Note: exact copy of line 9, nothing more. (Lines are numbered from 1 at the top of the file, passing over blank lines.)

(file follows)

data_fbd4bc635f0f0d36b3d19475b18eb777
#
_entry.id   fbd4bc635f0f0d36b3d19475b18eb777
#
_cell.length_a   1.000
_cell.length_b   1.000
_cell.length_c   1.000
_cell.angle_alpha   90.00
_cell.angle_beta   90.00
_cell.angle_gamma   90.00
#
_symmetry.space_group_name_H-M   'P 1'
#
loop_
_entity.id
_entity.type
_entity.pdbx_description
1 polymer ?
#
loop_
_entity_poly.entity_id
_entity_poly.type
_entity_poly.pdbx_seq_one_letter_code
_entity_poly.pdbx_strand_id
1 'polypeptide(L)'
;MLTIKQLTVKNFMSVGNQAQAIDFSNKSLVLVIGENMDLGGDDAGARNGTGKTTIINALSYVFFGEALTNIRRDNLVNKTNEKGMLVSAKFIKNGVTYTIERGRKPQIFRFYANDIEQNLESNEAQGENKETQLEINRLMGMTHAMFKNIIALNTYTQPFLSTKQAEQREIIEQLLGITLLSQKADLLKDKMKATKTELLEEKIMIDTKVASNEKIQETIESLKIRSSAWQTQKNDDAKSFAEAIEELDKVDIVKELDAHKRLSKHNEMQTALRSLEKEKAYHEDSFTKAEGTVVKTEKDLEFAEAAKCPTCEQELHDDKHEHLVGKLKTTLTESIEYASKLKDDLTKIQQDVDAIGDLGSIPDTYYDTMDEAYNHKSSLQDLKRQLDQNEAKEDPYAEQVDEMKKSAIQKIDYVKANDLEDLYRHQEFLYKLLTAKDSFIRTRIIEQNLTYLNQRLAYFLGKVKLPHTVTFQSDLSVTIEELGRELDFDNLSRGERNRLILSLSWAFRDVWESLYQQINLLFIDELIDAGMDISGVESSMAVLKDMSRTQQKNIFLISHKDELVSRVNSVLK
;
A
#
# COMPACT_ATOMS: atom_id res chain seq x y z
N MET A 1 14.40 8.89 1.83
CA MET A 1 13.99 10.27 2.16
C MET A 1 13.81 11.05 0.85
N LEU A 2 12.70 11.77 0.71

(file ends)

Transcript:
_cell.angle_beta   90.00